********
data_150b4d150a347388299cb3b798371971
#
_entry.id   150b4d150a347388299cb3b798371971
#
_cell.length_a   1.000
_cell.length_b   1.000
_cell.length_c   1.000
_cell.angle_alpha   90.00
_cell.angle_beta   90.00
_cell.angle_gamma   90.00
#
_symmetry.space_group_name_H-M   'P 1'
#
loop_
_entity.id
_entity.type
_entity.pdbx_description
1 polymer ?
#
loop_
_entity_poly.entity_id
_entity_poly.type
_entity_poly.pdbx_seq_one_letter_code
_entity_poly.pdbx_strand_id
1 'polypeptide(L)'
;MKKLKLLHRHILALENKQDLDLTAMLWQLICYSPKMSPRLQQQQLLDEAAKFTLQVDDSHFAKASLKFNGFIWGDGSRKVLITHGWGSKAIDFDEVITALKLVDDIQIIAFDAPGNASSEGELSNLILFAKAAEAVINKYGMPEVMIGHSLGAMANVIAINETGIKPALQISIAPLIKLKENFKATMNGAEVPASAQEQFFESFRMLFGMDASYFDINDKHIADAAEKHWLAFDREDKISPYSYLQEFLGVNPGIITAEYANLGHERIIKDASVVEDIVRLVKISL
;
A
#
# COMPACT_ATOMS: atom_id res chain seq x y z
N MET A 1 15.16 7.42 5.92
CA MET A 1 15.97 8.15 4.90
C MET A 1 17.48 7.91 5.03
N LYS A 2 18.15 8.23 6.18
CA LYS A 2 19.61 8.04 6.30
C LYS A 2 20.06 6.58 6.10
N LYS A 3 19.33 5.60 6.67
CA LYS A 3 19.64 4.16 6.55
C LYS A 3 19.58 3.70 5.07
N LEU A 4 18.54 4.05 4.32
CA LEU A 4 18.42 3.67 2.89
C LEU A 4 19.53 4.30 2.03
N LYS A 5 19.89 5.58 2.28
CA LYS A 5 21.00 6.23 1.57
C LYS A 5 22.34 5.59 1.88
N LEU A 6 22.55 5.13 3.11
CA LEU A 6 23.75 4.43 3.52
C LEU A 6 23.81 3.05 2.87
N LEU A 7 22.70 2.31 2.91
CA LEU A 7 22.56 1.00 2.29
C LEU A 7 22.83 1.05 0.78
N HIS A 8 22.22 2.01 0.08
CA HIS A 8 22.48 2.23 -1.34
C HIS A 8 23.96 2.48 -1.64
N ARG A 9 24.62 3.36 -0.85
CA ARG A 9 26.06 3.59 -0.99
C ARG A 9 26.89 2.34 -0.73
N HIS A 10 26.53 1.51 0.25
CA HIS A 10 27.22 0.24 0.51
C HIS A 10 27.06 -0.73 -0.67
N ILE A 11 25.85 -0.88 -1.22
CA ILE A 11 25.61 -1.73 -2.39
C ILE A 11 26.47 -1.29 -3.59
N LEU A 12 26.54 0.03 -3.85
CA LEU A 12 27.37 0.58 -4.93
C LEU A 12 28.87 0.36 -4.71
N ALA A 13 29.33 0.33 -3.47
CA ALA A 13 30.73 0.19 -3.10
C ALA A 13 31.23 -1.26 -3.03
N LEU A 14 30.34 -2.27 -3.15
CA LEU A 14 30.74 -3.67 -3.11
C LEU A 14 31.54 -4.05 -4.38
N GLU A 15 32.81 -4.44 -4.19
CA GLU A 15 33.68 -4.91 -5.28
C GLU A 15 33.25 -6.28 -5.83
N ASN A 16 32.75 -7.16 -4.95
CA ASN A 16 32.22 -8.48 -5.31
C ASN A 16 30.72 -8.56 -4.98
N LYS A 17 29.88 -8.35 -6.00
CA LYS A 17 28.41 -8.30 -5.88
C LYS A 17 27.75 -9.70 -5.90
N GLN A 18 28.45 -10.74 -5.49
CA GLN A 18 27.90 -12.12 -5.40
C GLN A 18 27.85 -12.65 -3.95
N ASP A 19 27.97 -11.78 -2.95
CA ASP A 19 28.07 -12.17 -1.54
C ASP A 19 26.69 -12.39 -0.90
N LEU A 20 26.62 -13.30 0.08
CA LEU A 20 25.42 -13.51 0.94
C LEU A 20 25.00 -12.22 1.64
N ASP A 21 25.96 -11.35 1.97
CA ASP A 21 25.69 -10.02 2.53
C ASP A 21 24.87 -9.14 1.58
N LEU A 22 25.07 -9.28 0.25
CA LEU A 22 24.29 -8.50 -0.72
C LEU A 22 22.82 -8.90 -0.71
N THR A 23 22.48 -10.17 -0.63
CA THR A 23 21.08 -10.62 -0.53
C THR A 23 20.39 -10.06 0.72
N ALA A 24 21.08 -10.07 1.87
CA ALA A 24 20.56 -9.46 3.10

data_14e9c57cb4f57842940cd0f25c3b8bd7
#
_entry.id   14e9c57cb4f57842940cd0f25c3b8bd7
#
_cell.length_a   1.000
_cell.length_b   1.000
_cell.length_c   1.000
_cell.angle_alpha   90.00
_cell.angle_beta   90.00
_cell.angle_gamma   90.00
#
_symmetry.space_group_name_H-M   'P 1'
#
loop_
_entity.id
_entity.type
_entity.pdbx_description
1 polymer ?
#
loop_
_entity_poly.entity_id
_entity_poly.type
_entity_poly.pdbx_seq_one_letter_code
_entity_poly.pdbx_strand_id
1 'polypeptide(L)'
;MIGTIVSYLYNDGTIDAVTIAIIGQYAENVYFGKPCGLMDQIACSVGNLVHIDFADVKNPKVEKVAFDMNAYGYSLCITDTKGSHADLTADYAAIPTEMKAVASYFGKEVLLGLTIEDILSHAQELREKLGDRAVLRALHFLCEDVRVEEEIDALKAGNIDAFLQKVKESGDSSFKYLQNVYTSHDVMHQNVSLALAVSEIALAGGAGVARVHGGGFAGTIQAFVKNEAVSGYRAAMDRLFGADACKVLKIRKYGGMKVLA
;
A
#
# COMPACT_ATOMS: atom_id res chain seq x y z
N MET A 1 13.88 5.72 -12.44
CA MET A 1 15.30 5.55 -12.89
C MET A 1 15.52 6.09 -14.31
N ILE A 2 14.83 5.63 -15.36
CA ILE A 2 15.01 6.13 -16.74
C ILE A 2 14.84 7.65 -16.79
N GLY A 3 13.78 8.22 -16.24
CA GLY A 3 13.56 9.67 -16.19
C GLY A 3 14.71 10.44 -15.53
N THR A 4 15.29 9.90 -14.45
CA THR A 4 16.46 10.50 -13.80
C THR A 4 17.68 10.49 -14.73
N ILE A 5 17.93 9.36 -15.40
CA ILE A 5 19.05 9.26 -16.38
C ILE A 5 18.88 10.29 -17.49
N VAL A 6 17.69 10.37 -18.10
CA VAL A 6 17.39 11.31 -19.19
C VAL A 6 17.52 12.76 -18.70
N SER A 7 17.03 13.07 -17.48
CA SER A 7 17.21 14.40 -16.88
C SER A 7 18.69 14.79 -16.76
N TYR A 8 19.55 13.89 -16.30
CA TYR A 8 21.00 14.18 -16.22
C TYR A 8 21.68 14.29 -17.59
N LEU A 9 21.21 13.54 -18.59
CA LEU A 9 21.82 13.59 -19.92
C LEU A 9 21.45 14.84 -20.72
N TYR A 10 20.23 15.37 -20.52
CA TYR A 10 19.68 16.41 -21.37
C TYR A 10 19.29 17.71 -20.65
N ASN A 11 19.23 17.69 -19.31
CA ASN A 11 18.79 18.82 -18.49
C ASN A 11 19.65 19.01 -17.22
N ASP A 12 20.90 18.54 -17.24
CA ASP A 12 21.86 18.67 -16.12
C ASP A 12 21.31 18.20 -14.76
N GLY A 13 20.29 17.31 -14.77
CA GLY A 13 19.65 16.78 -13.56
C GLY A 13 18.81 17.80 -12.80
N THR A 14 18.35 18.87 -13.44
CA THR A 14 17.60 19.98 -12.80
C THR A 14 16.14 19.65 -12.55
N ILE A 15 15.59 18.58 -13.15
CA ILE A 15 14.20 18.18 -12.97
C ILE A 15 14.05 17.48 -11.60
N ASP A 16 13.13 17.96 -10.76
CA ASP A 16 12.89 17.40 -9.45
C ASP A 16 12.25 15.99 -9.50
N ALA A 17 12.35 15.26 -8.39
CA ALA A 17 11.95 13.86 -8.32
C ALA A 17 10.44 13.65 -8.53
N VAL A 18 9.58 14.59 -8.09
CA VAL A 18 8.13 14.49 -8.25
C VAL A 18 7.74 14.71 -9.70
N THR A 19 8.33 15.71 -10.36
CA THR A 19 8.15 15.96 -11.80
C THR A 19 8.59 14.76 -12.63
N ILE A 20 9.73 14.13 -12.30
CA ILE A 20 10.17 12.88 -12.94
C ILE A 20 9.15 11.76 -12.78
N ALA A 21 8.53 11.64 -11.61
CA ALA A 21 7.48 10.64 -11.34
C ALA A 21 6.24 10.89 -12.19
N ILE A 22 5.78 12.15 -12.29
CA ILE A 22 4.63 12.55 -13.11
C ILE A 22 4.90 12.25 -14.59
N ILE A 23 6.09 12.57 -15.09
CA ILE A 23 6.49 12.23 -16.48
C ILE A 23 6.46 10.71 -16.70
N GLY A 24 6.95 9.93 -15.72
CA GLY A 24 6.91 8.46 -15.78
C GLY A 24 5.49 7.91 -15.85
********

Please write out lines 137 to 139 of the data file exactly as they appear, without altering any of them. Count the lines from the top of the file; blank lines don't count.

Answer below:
C ILE A 2 14.84 7.65 -16.79
N GLY A 3 13.78 8.22 -16.24
CA GLY A 3 13.56 9.67 -16.19